DeMarco Murray was the No. 1 Fantasy running back last year. He's in his prime at 27 and plays in an explosive offense for the Eagles. He could easily have another dominant season in 2015.
But he won't be on any of my Fantasy teams.
Murray is being drafted as the No. 12 overall pick according to the Average Draft Position on CBS Sports, and that's too early based on the potential pitfalls he could face. Going from the Cowboys to the Eagles is a slight concern because of the downgrade in offensive line, as well as sharing touches with Ryan Mathews and Darren Sproles. He was the only show in Dallas last year.
But the biggest worry is Murray's workload from 2014, and I'm nervous about a breakdown based on the track record for running backs with that kind of heavy lifting. It's not good.
Including the playoffs, Murray had 497 total touches (433 carries and 61 catches), and he had 392 carries in the regular season alone. To put that in perspective, he had double the touches of Jamaal Charles last year (246), although he played three more games when you factor in the postseason. Still, you get the idea Murray was carrying the Cowboys in 2014 -- and potentially running his body into the ground.
You've heard us talk about the Curse of 370 carries before, and what happens when running backs get 400 touches. Murray hit both of those benchmarks and then some.
Terrell Davis, who had 499 total touches in 1998 for the Broncos (392 carries and 25 catches in the regular season and 78 carries and four catches in the playoffs), suffered a torn ACL the following year and never returned to form. He said in an interview with CBS Sports last year that too much work in one season "takes a toll" on a running back.
"Somebody said every back has a limited amount of touches," Davis said. "At some point it's going to catch up to you. The question is when."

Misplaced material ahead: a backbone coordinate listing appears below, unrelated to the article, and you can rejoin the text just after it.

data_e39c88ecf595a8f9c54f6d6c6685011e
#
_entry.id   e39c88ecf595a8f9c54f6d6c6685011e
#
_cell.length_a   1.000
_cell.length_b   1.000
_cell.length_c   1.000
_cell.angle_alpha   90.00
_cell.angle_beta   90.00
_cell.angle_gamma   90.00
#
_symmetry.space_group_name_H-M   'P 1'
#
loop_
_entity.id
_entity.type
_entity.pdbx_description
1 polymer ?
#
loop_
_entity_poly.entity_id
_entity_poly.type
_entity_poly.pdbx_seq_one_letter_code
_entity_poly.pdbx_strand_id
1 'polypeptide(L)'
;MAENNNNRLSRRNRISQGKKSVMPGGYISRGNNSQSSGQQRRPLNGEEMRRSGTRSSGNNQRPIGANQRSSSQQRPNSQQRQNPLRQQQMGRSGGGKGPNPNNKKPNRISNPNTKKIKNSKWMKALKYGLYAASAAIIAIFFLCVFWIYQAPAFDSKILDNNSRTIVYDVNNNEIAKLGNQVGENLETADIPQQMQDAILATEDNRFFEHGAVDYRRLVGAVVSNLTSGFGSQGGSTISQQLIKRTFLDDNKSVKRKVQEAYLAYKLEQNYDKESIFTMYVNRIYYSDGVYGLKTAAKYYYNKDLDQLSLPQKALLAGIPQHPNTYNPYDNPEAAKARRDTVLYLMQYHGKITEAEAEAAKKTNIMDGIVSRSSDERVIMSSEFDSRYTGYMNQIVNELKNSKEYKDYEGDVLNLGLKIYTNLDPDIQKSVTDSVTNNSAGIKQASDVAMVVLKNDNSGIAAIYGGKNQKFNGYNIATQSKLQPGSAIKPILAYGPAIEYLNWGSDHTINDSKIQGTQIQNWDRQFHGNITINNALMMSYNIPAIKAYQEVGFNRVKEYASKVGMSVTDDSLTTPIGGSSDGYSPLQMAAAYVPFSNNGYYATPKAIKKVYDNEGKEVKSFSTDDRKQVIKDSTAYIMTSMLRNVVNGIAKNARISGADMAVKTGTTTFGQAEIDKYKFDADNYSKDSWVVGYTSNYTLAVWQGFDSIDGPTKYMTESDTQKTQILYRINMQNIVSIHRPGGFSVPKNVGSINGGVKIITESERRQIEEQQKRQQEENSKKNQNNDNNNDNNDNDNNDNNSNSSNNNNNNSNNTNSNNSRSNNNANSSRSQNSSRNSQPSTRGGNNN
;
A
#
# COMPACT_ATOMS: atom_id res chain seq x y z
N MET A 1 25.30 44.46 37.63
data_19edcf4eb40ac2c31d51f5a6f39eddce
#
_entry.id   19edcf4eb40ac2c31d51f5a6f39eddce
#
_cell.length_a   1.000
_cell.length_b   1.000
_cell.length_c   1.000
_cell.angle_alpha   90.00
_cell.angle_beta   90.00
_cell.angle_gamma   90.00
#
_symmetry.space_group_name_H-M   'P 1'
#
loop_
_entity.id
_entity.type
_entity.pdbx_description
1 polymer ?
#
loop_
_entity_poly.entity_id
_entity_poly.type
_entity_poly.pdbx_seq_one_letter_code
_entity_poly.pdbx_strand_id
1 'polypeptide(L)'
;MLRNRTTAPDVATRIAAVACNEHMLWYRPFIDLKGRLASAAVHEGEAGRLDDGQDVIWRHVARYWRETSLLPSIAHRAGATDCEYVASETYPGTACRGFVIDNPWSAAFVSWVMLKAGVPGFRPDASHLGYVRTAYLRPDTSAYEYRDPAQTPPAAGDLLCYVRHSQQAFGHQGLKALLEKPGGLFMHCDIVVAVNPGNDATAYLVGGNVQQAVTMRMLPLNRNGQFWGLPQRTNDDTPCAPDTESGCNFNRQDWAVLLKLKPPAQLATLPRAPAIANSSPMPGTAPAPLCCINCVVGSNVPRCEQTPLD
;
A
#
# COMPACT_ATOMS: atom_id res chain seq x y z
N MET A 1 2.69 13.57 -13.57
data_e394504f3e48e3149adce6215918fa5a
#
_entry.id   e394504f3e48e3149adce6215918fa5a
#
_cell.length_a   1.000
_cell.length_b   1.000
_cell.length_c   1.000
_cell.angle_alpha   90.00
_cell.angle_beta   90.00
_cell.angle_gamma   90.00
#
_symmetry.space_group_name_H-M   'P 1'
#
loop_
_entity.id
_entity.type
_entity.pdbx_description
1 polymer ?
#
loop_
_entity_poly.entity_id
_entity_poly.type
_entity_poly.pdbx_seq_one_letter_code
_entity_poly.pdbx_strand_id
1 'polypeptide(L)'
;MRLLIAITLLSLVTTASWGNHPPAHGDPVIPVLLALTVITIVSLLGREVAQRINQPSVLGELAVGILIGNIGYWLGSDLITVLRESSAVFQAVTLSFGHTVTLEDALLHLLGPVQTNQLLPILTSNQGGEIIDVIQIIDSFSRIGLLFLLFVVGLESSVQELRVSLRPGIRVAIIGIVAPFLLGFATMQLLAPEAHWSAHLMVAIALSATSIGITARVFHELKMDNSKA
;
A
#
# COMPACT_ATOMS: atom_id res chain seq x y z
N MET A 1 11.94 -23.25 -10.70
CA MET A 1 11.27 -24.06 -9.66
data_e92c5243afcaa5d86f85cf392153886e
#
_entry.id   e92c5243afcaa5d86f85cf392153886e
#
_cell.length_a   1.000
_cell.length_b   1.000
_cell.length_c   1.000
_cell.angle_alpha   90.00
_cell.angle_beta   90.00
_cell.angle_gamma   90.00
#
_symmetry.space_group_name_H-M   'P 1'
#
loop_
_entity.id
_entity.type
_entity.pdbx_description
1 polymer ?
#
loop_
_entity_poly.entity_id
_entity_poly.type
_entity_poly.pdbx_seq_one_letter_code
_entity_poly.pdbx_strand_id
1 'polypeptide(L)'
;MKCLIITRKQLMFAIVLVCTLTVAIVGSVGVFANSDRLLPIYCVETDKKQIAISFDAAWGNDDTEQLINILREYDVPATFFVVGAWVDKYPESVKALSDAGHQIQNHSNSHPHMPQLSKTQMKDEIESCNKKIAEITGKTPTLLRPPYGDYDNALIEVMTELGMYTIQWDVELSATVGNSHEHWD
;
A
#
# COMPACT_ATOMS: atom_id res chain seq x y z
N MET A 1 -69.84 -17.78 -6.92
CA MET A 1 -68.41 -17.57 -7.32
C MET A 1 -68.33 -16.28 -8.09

The Eagles have said they want to manage Murray's workload this year, and they have that luxury with Mathews and Sproles. One report from Philadelphia suggests Murray will get about 17 carries a game, which averages out to 272 for the season if he stays healthy. Starting there, let's ballpark his numbers. He averaged 4.7 yards per carry in Dallas last year, which would give him about 1,278 yards this season. He also scored a touchdown about every 30 carries last year, which would give him nine touchdowns in 2015.
Those stats are respectable if he gets there, but keep in mind that LeSean McCoy, who Murray is replacing, averaged 4.2 yards per carry last year for the Eagles and scored about once every 63 carries. McCoy also got crushed as a receiver because of Sproles, going from at least 48 catches for four seasons prior to 2014 to just 28 last year. Murray had at least 53 catches each of the past two seasons.
But this is all assuming Murray stays healthy. He missed 11 games over the course of the three previous seasons prior to 2014, and his body could be in trouble from last year's workload, especially with nearly 500 total touches.